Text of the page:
What Is Thalassemia?
Thalassemia is an inherited blood disorder caused due to the body's inability to make enough hemoglobin protein (an essential part of red blood cells). When there is not enough hemoglobin, the red blood cells do not function properly, and they last only for shorter periods, so fewer healthy red blood cells are traveling in the bloodstream.
The red blood cells carry oxygen to all the body cells, and the oxygen is a sort of food used by cells for normal functioning. Therefore due to a lack of healthy RBCs, sufficient amounts of oxygen are not delivered to other body cells, which may cause various problems like tiredness, weakness, or breathlessness. This condition is called anemia. Thalassemia may cause either mild or severe anemia in people. Mild anemia is not much danger; however, severe anemia can be life-threatening as it causes organ damage, which may lead to death.
Hemoglobin present in RBCs is responsible for carrying oxygen to all cells in the body, and it consists of two units - alpha and beta. When thalassemia is called "alpha" or "beta," this refers to the part of hemoglobin that is not being made. If the alpha or beta part is not made, there aren't enough building blocks to produce normal hemoglobin levels. Low alpha is called alpha thalassemia, and low beta is called beta-thalassemia.
What Is Thalassemia Trait?
People with thalassemia are unable to produce normal levels of hemoglobin in the body that leads to anemia. Four genes are responsible for producing hemoglobin. Any abnormality with these genes may lead to thalassemia. However, if there is a problem with one among the four genes, the individual shows no thalassemia symptoms, and such a condition is called thalassemia trait.
What Is Alpha Thalassemia Trait?
Alpha thalassemia trait is a condition in which one or more alpha-globin gene copies get mutated, resulting in less alpha globin in the body.
What Is Beta Thalassemia Trait?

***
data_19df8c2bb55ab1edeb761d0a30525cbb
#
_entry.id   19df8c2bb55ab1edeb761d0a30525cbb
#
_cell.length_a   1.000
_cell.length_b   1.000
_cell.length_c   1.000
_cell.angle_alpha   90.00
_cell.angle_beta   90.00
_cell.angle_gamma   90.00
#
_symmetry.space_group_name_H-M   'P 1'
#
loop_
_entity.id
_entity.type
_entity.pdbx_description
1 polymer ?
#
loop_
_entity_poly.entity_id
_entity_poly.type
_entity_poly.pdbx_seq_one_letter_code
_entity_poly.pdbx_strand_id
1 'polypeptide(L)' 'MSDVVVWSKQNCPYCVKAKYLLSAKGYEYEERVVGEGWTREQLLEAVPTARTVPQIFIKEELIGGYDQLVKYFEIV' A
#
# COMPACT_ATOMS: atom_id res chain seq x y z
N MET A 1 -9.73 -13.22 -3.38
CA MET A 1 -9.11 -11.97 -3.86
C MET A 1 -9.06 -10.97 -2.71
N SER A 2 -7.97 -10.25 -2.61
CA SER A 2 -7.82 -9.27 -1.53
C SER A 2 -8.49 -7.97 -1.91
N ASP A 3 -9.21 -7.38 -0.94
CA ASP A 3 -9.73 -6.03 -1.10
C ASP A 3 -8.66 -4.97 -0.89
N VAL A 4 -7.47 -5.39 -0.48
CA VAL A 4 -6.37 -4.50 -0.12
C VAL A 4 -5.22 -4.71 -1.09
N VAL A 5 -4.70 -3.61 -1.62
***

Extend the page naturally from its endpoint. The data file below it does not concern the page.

When there is a mutation in either one or both beta-globin genes, the condition is called beta-thalassemia. Almost 250 mutations have been identified in beta-thalassemia, among which 20 are common. The severity of anemia in beta-thalassemia depends upon the type of mutation in the beta-globin gene. Besides, low or no production of beta-globin protein also depends upon the type of mutation. Low production of beta-globin is called beta+ thalassemia, and when there is no production of beta-globin, it is called beta0 thalassemia.
Genetic Testing for Thalassemia
People carrying a genetic trait for thalassemia do not suffer from major problems except mild anemia. A person can have either alpha thalassemia trait or beta thalassemia trait depending upon which unit (alpha or beta) of hemoglobin is affected. People suffering from thalassemia often suffer from a variety of ailments. Since thalassemia traits don't present major symptoms, such people should consult their physicians to know their ailments' exact cause. If a married couple both carries a specific type of thalassemia trait, there are 25% chances that their child will be born with a severe thalassemia form.
The majority of people affected by beta-thalassemia carry mutations in both the HBB gene copies within the cells. The parents of an affected child often carry a single copy of the mutated gene and are called carriers. Carriers do not show the disease's major signs and symptoms except in beta-thalassemia, where the individual has mild anemia. If a couple is suffering from an autosomal recessive form of the disease, each child has a 25% risk to have the condition (1 in 4), 50% risk to be a carrier like each of the parents (1 in 2), and 25% chance of not being affected or to be a carrier.
Genetic Testing Benefits
Genetic testing for thalassemia must be combined with expert counseling and conventional techniques to offer the following benefits:
- Screening for prenatal diagnosis.
- Informed decisions about pregnancy and choice of termination in case of confirmed diagnosis.
- Identification of carriers in the family